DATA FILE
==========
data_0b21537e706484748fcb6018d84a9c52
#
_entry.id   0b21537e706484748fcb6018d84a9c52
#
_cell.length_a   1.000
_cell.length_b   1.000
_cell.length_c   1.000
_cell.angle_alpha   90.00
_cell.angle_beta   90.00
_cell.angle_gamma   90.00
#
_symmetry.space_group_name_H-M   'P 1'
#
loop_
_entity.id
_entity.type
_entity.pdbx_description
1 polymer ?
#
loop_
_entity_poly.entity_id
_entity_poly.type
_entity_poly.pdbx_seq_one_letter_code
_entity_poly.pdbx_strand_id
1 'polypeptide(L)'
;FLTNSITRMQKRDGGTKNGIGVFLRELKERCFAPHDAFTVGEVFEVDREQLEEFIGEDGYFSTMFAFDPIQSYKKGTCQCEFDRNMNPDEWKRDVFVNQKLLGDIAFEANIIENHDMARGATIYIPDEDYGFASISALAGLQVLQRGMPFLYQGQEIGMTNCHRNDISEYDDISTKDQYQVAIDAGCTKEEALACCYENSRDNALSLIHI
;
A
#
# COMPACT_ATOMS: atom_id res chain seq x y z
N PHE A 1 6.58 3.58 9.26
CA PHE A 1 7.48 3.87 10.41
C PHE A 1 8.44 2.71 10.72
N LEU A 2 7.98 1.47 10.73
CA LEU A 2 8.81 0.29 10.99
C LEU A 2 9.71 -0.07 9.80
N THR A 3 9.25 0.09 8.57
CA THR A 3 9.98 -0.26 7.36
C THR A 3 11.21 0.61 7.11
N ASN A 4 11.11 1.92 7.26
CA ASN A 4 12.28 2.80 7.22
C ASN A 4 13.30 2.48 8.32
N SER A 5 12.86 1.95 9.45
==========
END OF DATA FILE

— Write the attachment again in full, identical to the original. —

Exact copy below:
data_0b21537e706484748fcb6018d84a9c52
#
_entry.id   0b21537e706484748fcb6018d84a9c52
#
_cell.length_a   1.000
_cell.length_b   1.000
_cell.length_c   1.000
_cell.angle_alpha   90.00
_cell.angle_beta   90.00
_cell.angle_gamma   90.00
#
_symmetry.space_group_name_H-M   'P 1'
#
loop_
_entity.id
_entity.type
_entity.pdbx_description
1 polymer ?
#
loop_
_entity_poly.entity_id
_entity_poly.type
_entity_poly.pdbx_seq_one_letter_code
_entity_poly.pdbx_strand_id
1 'polypeptide(L)'
;FLTNSITRMQKRDGGTKNGIGVFLRELKERCFAPHDAFTVGEVFEVDREQLEEFIGEDGYFSTMFAFDPIQSYKKGTCQCEFDRNMNPDEWKRDVFVNQKLLGDIAFEANIIENHDMARGATIYIPDEDYGFASISALAGLQVLQRGMPFLYQGQEIGMTNCHRNDISEYDDISTKDQYQVAIDAGCTKEEALACCYENSRDNALSLIHI
;
A
#
# COMPACT_ATOMS: atom_id res chain seq x y z
N PHE A 1 6.58 3.58 9.26
CA PHE A 1 7.48 3.87 10.41
C PHE A 1 8.44 2.71 10.72
N LEU A 2 7.98 1.47 10.73
CA LEU A 2 8.81 0.29 10.99
C LEU A 2 9.71 -0.07 9.80
N THR A 3 9.25 0.09 8.57
CA THR A 3 9.98 -0.26 7.36
C THR A 3 11.21 0.61 7.11
N ASN A 4 11.11 1.92 7.26
CA ASN A 4 12.28 2.80 7.22
C ASN A 4 13.30 2.48 8.32
N SER A 5 12.86 1.95 9.45